The Surrey-based companyemerged as the sole bidder for Bovis after two rival suitors, the German contractor Hochtief and the UK building group John Laing, dropped out earlier this year.
Both WS Atkins and P&O declined to comment yesterday, but sources close to the negotiations said the two sides were talking about an outright sale of Bovis after scrapping plans for a series of joint ventures.
Industry sources said that Bovis, a highly regarded construction business that last year had sales of over pounds 1.85bn and profits of over pounds 16m, could fetch up to pounds 350m.
A tie-up between WS Atkins, which posted a pounds 29m pre-tax profit on sales of pounds 366m in 1998, and Bovis will create a broad-based construction group offering almost every skill required on a building project.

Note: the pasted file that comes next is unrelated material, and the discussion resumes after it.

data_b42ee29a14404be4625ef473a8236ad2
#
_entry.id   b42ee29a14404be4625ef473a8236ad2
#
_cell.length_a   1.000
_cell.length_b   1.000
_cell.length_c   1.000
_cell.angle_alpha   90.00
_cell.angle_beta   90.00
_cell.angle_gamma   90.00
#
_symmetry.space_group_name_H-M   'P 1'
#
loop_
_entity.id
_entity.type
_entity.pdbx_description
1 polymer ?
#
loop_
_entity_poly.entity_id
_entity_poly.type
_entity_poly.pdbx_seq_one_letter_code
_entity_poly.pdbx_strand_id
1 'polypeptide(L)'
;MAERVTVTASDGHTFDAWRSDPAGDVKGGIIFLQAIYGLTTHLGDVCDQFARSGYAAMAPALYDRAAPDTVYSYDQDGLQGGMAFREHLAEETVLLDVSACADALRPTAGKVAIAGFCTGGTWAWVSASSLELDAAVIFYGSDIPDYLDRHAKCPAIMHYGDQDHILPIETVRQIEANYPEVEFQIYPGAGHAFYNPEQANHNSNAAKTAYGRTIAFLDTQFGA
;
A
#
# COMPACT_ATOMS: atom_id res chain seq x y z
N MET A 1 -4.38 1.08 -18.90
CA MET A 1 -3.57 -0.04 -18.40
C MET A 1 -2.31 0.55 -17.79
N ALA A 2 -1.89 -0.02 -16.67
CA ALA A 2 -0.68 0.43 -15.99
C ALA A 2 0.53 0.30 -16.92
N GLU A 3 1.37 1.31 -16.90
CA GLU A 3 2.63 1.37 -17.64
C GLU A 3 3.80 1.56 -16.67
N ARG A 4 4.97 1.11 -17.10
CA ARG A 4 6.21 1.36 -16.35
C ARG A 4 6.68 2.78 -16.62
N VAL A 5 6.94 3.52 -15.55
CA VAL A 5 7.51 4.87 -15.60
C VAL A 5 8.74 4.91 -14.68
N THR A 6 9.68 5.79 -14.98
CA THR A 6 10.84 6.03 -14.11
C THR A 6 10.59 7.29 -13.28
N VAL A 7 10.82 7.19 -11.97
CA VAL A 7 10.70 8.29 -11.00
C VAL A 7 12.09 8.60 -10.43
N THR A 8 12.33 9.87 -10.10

Industry analysts said that the two companies would be an excellent fit. WS Atkins' expertise in project management, consulting engineering and outsourcing would complement Bovis's construction skills.
Sir Frank Lampl, the chairman of Bovis, has repeatedly said that he wants to expand the range of services the company offers.
In Sir Frank's view, Bovis needs to add specific engineering skills to its core activity of construction management.
WS Atkins would also give Bovis access to a number of overseas markets through its operations in the Middle East, Asia and Continental Europe.
The company has been one of the stock market's star performers since floating in mid-1996. Its share price has almost trebled from just over 230p at flotation to a peak of 669p in July, valuing the group at over pounds 600m.Reuse content